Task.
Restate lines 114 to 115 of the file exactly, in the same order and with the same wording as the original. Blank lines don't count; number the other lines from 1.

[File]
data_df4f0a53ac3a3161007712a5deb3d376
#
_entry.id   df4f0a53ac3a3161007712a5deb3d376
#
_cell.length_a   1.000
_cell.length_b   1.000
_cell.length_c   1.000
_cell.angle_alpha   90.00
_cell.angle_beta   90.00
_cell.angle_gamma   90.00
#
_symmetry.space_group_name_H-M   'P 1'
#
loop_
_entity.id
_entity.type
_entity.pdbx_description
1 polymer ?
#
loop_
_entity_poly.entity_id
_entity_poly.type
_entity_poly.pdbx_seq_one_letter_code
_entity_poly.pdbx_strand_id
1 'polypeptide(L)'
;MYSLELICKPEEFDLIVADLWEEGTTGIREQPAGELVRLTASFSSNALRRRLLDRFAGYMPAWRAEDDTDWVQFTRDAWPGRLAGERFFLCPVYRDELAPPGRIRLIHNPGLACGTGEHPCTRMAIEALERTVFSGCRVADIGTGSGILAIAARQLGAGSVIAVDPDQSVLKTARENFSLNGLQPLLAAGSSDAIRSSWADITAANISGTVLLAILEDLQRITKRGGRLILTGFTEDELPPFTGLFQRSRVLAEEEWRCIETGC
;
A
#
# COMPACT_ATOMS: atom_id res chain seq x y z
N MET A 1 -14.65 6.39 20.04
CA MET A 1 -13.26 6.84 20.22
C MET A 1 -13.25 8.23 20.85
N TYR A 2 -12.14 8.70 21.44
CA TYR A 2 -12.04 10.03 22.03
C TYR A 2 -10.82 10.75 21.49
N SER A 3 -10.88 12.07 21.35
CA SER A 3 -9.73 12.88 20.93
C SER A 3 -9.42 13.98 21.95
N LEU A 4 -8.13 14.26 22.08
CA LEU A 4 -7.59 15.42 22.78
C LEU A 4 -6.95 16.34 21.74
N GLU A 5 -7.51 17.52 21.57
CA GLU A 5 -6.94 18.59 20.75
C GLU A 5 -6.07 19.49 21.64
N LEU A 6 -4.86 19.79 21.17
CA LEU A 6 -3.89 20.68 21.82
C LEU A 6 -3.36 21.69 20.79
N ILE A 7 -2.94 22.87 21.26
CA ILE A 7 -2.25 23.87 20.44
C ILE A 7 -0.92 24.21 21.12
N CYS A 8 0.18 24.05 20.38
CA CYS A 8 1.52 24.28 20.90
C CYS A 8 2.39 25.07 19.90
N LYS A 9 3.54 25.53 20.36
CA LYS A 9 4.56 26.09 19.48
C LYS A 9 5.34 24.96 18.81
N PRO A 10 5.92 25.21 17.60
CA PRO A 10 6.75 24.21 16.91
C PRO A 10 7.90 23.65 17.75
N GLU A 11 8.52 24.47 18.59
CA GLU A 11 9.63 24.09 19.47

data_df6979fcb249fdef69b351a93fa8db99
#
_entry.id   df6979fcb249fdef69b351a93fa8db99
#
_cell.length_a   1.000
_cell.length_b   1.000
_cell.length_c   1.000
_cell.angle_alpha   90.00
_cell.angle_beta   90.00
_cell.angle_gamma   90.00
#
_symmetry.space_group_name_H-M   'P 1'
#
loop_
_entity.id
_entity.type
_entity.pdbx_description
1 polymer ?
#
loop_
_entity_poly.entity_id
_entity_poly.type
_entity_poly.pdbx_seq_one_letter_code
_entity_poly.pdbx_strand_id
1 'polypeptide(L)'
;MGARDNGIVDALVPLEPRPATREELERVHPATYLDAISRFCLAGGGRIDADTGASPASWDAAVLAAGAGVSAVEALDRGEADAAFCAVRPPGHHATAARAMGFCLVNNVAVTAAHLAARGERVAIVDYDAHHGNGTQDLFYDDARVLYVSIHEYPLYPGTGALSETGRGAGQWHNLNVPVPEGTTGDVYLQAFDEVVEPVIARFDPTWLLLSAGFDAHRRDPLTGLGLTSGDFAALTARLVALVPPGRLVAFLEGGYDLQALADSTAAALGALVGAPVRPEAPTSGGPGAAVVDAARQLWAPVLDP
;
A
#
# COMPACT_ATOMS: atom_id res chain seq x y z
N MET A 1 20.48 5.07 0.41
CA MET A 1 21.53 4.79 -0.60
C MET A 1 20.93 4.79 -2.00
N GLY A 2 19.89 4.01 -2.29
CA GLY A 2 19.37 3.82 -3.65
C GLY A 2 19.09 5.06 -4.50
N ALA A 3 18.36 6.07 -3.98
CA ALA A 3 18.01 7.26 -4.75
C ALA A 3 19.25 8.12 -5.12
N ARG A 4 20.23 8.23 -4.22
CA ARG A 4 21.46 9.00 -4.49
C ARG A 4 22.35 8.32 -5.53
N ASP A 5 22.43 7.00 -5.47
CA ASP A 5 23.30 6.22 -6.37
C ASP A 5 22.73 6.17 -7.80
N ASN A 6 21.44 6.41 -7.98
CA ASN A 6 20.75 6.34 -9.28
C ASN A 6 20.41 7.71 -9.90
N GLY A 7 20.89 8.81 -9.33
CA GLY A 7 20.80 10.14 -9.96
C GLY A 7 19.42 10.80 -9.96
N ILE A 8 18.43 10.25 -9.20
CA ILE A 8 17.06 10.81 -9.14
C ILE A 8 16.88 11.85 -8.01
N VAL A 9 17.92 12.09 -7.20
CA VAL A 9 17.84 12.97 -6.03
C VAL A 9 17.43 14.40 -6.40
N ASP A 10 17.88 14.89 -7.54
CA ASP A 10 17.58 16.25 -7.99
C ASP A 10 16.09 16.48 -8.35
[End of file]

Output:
N ILE A 8 18.43 10.25 -9.20
CA ILE A 8 17.06 10.81 -9.14